In my last post I talked about a positive body image and what we parents can do to help our children (and ourselves.) While researching this topic I was surprised to see how the way we view the perfect body shape has changed over the years.
If you lived during the 1950’s then you might have come across an advert like this.
Being thin was not considered a good body shape and there were people (men in white coats!) who could show you how to change it using pills. How different to today when you are more likely to see adverts and programmes about weight loss not weight gain.
How has body image changed over the years?
Body image and the perfect shape a woman, in particular, should be, has always been a topic talked about in the media and dinner parties. That is nothing new. What has changed is how we (and the fashion industry/the media) perceive the perfect body shape. This has changed quite dramatically over the years.
In the 1900s-1910s it was the Gibson Girl that dominated the images of how a woman should look. Slender and tall but with boobs and hips.
Then came the 1920’s and the Flapper girls. Still slender but with more boyish figures and short hair.
During and after the War, the fashions emphasized broader shoulders and women were encouraged to flaunt a more womanly shape.
Then the 50’s came and the female body had to be curvy and womanly with many actresses leading the way as role models.
And then it all went downhill.
Social media and body image
Whenever we read the paper or watch television we will see something negative about body image and our children today. Parents today are concerned, quite rightly, that our children bombarded with images of the perfect body, will find it difficult to see what is attainable and what isn’t. They are also concerned that having a different body shape to the ideal might lead to eating disorders and body dysmorphia.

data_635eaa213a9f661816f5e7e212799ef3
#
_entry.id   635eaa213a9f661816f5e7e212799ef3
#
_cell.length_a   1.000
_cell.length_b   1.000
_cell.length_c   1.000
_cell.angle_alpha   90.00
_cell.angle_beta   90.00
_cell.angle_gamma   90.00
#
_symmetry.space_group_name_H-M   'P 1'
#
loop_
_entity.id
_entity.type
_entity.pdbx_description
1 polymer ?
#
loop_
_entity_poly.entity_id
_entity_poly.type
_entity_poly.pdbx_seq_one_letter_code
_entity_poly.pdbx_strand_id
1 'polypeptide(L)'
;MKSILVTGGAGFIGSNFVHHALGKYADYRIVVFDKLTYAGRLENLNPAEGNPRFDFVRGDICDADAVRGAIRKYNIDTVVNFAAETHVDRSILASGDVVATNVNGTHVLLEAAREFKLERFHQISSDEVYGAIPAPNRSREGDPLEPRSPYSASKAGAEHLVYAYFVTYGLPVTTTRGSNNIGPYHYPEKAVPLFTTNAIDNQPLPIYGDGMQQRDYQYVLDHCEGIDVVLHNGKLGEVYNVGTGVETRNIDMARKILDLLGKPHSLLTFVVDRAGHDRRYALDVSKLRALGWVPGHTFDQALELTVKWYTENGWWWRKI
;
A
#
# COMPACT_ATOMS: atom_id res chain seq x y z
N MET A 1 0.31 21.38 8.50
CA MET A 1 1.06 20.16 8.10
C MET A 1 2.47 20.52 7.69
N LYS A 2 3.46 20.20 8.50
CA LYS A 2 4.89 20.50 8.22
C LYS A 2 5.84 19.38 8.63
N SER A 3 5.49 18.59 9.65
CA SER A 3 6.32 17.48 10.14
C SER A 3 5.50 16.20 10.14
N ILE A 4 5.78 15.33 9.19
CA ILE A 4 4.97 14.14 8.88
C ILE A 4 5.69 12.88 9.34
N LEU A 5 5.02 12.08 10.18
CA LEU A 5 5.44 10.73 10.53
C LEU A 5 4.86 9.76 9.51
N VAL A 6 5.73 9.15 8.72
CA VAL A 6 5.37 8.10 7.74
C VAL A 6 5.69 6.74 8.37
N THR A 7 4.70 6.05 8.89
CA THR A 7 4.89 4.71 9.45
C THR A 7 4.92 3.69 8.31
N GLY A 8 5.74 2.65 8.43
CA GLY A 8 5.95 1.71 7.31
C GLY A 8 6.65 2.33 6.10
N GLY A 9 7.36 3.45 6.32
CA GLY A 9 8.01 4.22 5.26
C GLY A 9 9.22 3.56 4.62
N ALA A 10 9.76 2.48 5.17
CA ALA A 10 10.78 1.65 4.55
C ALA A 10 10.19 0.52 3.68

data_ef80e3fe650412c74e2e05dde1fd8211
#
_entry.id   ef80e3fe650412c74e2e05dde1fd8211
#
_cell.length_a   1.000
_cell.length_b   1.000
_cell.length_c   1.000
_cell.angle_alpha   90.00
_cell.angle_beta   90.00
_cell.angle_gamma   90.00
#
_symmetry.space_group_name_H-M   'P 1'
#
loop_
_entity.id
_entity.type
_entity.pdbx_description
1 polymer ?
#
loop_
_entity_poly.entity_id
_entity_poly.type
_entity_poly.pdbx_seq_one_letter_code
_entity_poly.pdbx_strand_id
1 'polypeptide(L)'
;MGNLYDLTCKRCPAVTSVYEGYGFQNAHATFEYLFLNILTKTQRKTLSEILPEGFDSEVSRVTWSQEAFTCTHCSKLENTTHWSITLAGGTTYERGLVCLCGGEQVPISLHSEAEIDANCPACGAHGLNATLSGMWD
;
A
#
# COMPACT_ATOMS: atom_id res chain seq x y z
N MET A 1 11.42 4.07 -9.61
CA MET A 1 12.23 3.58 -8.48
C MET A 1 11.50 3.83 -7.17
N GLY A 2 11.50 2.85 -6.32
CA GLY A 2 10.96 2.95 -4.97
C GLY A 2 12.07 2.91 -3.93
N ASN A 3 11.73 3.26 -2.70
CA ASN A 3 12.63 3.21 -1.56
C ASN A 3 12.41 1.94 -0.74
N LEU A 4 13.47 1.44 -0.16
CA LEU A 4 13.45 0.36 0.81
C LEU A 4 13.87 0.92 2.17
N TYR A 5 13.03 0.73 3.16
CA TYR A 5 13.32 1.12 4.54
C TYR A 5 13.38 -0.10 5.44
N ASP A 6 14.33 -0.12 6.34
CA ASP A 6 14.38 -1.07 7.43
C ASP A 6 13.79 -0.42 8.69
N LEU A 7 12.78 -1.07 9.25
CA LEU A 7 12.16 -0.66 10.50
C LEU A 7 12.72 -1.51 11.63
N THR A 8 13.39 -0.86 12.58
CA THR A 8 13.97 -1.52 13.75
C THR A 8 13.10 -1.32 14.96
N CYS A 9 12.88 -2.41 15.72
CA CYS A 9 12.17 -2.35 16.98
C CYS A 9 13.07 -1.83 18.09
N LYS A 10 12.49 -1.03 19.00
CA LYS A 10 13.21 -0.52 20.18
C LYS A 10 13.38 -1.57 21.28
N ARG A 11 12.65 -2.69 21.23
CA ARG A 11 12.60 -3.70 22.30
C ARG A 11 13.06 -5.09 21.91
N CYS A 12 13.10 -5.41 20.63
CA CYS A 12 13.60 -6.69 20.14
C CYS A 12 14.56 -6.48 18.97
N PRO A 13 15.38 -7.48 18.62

Our children are on their phones a great deal ( I consider it their third hand!). They see images of their friends and celebrities posing and pouting posted on a regular basis. There are also an increasing number of apps available which help to change a person’s face and body shape altogether. A friend of mine is using the photoshop app (which makes you look younger) before she posts her pictures. She looks amazing in her photos but you might be disappointed if you saw her in real life!
The ‘Child of our time’ programme which aired on the BBC recently, had some interesting insight into children of today
“teens message an average of 400 communications a day. Out of the 25 children on the programme, the girls spent around four hours a day on their phones, twice as much as their male counterparts.”
So what can we do about it?
There is some good news. The BBC programme highlighted that although teenagers obsess over their appearance, most grow out of this. They also explained that even though the statistics show a high percentage user rate of phones and tablets, when our children have more in their lives (like a job and family) they will not have the time. Unlike now! In our day it was thought that television would ruin our health and chances of success but that didn’t happen. You may not have realised (until you see those old polaroids) but we too were obsessed with our appearance and wanted to fit in. It’s natural and a part of growing up.
I’m not blaming Twiggy but the 60’s was the start of celebrating thinness in women (without the aid of a corset!). This is the reason we should be worried. Not because our children are on their phones all the time but because the image of what is considered beautiful now (in the fashion industry and media) is not a reality for most people. There has been more of a movement to celebrate women’s real bodies again and I hope this continues and expands. We have to look after our bodies but also appreciate what we have and how amazing our bodies are, no matter what the shape. There will be something, no matter how small, that makes us special and beautiful. Our job is to find it, talk about it with our children and girlfriends and celebrate it. Let me know what yours is. I’d love to know!